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HIV/AIDS in Eastern Europe and Central Asia
As part of the global AIDS pandemic, there is also growing concern about a rapidly growing epidemic in Eastern Europe and Central Asia, where an estimated 0.99-2.3 million people were infected in September 2006, though the adult (15-49) prevalence rate is low (0.9%). The rate of HIV infections began to grow rapidly from the mid-1990s, due to social and economic collapse, increased levels of intravenous drug use and increased numbers of prostitutes.
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By 2004 the number of reported cases in Russia was over 257,000, according to the World Health Organization, up from 15,000 in 1995 and 190,000 in 2002; some estimates claim the real number is up to five times higher, over 1 million. There are predictions that the infection rate in Russia will continue to rise quickly, since education there about AIDS is almost non-existent.
Ukraine and Estonia
Ukraine and Estonia also had growing numbers of infected people, with estimates of 500,000 and 3,700 respectively in 2005. The epidemic is still in its early stages in this region, which means that prevention strategies may be able to halt and reverse this epidemic. However, transmission of HIV is increasing through sexual contact and drug use among the young (<30 years). Indeed, over 80% of current infections occur in this region in people less than 30 years of age.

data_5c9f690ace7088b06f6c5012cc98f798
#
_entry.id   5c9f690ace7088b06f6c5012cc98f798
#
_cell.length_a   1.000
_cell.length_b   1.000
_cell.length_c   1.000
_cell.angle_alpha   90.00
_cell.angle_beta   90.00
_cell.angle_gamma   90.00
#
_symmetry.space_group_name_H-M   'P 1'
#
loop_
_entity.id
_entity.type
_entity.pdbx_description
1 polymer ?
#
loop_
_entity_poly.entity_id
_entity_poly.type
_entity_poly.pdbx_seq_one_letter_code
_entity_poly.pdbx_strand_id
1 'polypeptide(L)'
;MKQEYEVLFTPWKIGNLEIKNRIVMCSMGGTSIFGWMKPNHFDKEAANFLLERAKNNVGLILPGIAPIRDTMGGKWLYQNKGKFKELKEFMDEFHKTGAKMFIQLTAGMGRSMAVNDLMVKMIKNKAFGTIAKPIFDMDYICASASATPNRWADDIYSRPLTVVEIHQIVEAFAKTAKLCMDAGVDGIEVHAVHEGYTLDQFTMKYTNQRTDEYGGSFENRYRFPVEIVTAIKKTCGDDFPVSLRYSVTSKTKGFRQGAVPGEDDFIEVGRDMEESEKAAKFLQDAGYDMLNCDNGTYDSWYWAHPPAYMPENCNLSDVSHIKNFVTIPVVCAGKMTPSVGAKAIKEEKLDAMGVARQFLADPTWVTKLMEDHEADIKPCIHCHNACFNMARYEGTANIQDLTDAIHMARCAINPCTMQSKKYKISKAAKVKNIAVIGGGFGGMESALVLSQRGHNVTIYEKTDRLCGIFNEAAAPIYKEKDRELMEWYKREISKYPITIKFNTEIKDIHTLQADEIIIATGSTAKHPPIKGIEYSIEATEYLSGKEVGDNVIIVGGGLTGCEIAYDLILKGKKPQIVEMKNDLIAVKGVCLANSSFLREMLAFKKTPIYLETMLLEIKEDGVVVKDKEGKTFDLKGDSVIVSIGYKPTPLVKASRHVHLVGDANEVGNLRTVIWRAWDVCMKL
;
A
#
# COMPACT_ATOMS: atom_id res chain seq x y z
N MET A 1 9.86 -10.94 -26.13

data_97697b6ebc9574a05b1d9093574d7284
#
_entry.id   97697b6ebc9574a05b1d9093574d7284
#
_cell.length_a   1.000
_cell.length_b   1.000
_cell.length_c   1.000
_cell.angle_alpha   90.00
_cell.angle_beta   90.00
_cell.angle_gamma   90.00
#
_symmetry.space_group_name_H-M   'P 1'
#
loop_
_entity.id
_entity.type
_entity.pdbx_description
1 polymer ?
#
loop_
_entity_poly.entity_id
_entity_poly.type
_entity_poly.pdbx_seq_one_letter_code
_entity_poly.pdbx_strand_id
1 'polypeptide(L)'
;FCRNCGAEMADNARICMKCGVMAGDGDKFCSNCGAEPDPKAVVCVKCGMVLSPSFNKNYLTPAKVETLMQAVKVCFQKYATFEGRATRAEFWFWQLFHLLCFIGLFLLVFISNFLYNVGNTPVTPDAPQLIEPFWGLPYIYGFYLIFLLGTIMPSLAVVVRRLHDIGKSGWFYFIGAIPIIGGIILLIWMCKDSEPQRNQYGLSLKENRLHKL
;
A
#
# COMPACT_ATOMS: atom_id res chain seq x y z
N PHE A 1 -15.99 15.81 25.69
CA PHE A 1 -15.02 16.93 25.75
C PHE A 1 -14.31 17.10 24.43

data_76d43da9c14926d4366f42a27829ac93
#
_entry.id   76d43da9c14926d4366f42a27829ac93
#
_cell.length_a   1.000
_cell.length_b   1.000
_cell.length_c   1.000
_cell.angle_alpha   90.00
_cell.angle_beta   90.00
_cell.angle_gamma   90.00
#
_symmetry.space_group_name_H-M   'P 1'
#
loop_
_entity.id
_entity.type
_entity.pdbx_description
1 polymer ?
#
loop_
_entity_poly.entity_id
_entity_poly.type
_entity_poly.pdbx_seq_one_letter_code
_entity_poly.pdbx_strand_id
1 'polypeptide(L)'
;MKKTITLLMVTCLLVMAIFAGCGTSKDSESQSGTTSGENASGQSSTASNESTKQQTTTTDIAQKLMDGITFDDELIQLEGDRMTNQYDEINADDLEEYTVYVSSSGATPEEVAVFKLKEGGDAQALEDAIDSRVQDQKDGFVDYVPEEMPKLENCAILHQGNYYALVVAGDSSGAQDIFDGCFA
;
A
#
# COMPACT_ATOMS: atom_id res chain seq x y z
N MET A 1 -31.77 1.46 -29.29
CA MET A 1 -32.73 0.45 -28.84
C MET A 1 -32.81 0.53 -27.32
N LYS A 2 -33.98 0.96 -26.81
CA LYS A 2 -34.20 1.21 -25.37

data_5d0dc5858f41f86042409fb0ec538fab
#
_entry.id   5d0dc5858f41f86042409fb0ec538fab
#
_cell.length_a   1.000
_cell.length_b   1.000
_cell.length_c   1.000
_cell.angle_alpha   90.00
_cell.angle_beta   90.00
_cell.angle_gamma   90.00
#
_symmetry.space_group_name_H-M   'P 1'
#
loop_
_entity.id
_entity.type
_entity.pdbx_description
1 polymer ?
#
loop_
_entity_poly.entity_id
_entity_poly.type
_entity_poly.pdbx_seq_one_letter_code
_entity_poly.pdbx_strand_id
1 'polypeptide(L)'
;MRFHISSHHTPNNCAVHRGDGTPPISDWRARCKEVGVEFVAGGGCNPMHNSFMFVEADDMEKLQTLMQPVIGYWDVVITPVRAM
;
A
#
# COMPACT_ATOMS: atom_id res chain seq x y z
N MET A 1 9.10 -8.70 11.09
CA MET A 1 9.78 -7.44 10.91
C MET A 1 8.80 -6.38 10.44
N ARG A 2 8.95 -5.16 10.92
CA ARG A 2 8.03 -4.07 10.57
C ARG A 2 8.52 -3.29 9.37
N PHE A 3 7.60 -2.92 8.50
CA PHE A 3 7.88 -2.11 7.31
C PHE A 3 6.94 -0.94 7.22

|This article is licensed under the GNU Free Documentation License. It uses material from the Wikipedia article "HIV/AIDS_in_Eastern_Europe_and_Central_Asia". A list of authors is available in Wikipedia.|